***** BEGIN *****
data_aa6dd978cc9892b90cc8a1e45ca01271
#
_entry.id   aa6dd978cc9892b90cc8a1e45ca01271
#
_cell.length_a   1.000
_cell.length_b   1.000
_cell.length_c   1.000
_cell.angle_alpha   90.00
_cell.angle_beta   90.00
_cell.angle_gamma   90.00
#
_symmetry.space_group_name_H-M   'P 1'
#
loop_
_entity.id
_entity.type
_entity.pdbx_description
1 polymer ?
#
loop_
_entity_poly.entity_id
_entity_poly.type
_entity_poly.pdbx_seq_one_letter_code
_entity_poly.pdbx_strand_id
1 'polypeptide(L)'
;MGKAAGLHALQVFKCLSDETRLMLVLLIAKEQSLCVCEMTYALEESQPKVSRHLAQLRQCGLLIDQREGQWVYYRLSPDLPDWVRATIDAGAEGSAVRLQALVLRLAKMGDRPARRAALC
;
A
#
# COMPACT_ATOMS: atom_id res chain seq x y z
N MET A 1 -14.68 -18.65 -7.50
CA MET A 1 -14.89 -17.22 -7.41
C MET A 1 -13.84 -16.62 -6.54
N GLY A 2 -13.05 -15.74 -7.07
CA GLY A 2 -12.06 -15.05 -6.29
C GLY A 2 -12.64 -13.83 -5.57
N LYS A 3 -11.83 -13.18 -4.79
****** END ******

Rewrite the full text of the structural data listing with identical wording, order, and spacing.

data_aa6dd978cc9892b90cc8a1e45ca01271
#
_entry.id   aa6dd978cc9892b90cc8a1e45ca01271
#
_cell.length_a   1.000
_cell.length_b   1.000
_cell.length_c   1.000
_cell.angle_alpha   90.00
_cell.angle_beta   90.00
_cell.angle_gamma   90.00
#
_symmetry.space_group_name_H-M   'P 1'
#
loop_
_entity.id
_entity.type
_entity.pdbx_description
1 polymer ?
#
loop_
_entity_poly.entity_id
_entity_poly.type
_entity_poly.pdbx_seq_one_letter_code
_entity_poly.pdbx_strand_id
1 'polypeptide(L)'
;MGKAAGLHALQVFKCLSDETRLMLVLLIAKEQSLCVCEMTYALEESQPKVSRHLAQLRQCGLLIDQREGQWVYYRLSPDLPDWVRATIDAGAEGSAVRLQALVLRLAKMGDRPARRAALC
;
A
#
# COMPACT_ATOMS: atom_id res chain seq x y z
N MET A 1 -14.68 -18.65 -7.50
CA MET A 1 -14.89 -17.22 -7.41
C MET A 1 -13.84 -16.62 -6.54
N GLY A 2 -13.05 -15.74 -7.07
CA GLY A 2 -12.06 -15.05 -6.29
C GLY A 2 -12.64 -13.83 -5.57
N LYS A 3 -11.83 -13.18 -4.79